I was wondering if there is a way to freeze a frame in Hitfilm
make a single image of your video (in the upper left side "Option") use: "Export: saves a high quality PNG of the current frame." then cut the video in two parts and import this png between the video. now your video is freezing.
Duplicate your video, cut it at the point you want to freeze it and discard the section before. Put that duplicate in its own Composite shot. Add the Speed Effect and set it to 0.0. That now acts as a Frozen 'frame' which you can use back in the original composite, which you can use as required.Advantage is: no AntiAliasing is applied , as is the case when you save anything as a PNG, so it won't suddenly jump from sharp (video) to soft (PNG) and back to sharp (video) again.
Or try this:
Yes, that's the export frame option, which is fine if you don't mind the degradation in quality, or if you think your audience won't spot it, but I prefer the frozen frame to look identical to the rest of the video. The frozen embedded composite shot acts just like an exported/reimported frame, so nothing else changes in how you can treat it, it's just a better alternative IMO.
Sounds good for me. I have to give it a try.
I performed the method @Palacono suggested, and the frozen part was extremely laggy and made HitFilm to use all available CPU when playing it in the editor. I dunno what does it, but it's irritating when checking the timing of the tracks.
@DannyDonkey the "frozen" composite shot is very processor intensive as its telling Hitfilm to decode a frame (and if your footage is mp4/h.264 this means Hitfilm has to decode many frames to do this) hold it and drop it. For every single frame of your timeline. Exporting/re-importing a PNG is a lot faster to work with.
Proxy the frozen comp. That will speed things up.
@DannyDonkey I haven't found it slowed at all when I did it, so is anything else also happening on the frozen frame? Effects? Layers? Keying? But the proxy suggestion will definitely speed thing up anyway. Away from PC for a few days, but will check this out next time I'm near one.
@Palacono No, nothing else but an additional audio track which plays along with the video footage. The frozen frames are the only part of that causes more than 5% CPU usage, and it goes all up to 100%. I thought I had a decent CPU, but apparently I don't.
@Triem23 Thanks for the explanation and the advice, will try to proxy the part.
Sorry for the thread resurrection, but I'd like some input from as many as are willing to revisit this topic.
I recently scripted a new Quick Tip video concept talking about how it's possible to use Speed/Duration as an alternate way of generating freeze frames instead of the frame-export method. While searching the forum to see if this has already been discussed, I found this thread. Testing the suggestion from @Palacono , though, didn't work for me. Setting the speed to 0.0 has no effect at all. The clip remains playing at full speed.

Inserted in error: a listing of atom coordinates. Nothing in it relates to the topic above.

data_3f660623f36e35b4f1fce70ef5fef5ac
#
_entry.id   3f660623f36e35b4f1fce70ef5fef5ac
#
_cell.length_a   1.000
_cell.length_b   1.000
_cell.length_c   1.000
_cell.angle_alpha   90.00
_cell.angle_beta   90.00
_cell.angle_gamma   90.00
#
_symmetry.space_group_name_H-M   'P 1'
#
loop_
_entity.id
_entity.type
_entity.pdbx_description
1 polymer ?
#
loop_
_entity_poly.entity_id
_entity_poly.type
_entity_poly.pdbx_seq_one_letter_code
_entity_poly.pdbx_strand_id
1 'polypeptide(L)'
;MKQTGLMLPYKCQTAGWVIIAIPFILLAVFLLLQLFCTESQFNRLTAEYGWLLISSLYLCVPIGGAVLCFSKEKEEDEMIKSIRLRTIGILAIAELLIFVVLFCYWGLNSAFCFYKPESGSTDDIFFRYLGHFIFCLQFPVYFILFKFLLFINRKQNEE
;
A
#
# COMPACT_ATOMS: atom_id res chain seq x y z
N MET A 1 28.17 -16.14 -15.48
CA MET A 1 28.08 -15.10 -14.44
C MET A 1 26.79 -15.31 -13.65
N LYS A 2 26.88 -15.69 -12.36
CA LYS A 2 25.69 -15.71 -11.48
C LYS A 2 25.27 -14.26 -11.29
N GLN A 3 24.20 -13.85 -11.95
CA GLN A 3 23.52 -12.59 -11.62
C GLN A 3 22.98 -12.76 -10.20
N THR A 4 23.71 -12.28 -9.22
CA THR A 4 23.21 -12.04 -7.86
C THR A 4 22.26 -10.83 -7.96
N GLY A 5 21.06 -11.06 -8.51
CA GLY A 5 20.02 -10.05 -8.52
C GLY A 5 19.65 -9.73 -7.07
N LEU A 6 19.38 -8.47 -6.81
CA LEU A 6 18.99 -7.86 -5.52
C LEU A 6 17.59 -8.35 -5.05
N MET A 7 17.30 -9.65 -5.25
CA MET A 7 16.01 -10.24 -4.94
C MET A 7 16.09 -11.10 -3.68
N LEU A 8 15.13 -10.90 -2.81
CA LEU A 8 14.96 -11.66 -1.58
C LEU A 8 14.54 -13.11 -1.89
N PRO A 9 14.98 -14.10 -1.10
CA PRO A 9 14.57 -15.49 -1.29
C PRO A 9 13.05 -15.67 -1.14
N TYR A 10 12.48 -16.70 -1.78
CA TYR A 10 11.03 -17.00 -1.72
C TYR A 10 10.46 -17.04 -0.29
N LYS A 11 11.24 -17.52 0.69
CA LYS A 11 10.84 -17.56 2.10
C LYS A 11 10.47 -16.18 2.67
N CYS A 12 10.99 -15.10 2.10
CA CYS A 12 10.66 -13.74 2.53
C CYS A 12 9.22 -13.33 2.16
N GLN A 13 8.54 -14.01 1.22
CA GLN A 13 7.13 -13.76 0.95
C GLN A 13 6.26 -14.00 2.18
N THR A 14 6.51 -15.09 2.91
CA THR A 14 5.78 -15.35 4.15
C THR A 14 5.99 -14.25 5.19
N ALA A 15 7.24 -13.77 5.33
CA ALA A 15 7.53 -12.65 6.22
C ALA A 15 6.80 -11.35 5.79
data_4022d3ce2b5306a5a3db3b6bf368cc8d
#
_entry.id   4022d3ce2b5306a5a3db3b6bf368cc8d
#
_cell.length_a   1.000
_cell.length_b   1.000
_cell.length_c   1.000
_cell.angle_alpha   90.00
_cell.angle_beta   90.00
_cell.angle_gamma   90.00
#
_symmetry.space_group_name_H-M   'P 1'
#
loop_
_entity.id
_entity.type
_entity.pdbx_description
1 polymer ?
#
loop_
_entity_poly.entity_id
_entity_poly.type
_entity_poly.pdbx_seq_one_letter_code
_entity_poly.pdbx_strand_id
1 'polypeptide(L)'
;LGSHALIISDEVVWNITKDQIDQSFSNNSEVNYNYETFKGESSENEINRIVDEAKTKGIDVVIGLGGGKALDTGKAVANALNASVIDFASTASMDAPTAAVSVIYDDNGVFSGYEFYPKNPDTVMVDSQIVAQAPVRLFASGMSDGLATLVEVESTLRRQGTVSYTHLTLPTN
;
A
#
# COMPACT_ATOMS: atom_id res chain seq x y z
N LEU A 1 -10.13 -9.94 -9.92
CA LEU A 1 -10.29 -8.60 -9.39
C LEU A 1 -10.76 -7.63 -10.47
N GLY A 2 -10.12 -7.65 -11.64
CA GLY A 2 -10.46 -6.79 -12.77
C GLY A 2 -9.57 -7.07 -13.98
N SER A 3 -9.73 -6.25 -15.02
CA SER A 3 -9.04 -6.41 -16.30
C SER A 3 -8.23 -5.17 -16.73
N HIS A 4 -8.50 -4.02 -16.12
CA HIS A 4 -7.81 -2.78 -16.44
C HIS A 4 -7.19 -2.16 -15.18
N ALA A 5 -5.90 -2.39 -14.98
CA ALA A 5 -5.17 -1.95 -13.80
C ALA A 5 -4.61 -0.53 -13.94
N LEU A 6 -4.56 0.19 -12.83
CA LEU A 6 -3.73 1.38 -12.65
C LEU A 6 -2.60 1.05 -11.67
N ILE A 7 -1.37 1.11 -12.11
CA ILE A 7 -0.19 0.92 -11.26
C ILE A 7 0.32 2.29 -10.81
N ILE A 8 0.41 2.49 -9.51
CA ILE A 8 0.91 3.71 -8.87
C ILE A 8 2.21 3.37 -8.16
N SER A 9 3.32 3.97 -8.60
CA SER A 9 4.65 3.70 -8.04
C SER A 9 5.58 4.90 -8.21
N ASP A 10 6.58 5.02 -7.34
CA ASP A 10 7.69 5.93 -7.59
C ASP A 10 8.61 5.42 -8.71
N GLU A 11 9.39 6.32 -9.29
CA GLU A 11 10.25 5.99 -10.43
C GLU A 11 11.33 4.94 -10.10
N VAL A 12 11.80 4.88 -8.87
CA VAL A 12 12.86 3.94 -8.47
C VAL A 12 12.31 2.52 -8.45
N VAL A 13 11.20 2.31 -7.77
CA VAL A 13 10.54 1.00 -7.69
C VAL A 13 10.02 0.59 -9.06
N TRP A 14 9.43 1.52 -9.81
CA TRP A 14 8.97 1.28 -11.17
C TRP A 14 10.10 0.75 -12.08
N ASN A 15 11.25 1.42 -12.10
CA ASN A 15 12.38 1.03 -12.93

The method I propose is a little simpler. No comp embedding needed. First I isolate the single frame I want to freeze by cutting the clip on either side of it. Then after right-clicking on this frame and choosing Speed/Duration, I do one of two things:
I thought this was a fairly flawless solution until I read some of the comments above about high CPU usage. However, I haven't experienced such a CPU drain in my tests. If I were applying this freeze trick to a comp that contained multiple layers and effects, I could see this becoming a problem, but on a single video layer I don't see this being an issue. Am I missing something?
@jsbarrett I don't know why Speed 0.0 doesn't work for you. Still works for me. I have the effect saved as the Preset 'Freeze' and that works, as does just applying Speed and setting the speed - in case something had changed recently and the Preset was still using an 'old' method. But that works too.So if it doesn't work for you: something's wrong somewhere. The rate stretch method works too. I started using the freeze effect back when there was no rate stretch option.
Hmmm...well, in Express 2017 on the Mac, the 0.0 speed doesn't do anything. Maybe it's one of those minor platform differences.
Still my ultimate question is this: is there truly a CPU hit by using this technique? I haven't seen one, but if there's enough evidence, I'll scrap the video plan and move on to something else. I'd rather not promote a bad idea.
Just tried the 0.0 speed in the new Pro. Still nothing. More evidence that it's a platform difference (if I'm remembering correctly that you're on Windows?)
@jsbarrett I use the Rate Stretch Tool. So I go to the frame that I want to freeze and slice. Move forward one frame and slice again. Then, after deleting the excess (or at least moving it), I use the rate stretch tool to expand the frame keeping it frozen.
@HitfilmSensei So that's two plugs for rate stretch (forgot to thank @Palacono for that tip as well). Still no more info on the alleged CPU drain. Hmmm...
I tried freezing it with the speed effect, and it didn't work for me in the editor timeline. I tried it in a composite shot, and it works perfectly! I'm on a PC.
@jsbarrett @HitfilmSensei I'm on a PC, I always used Speed: 0.0 in a Comp, but it also works on the Editor timeline. Just tried it with both in HFE2017 and HFP2018. Noticed you can also set negative speeds, so you can do 'ping pong' loops with Constant Keyframes. Never tried it before, but might now.
Sign in to comment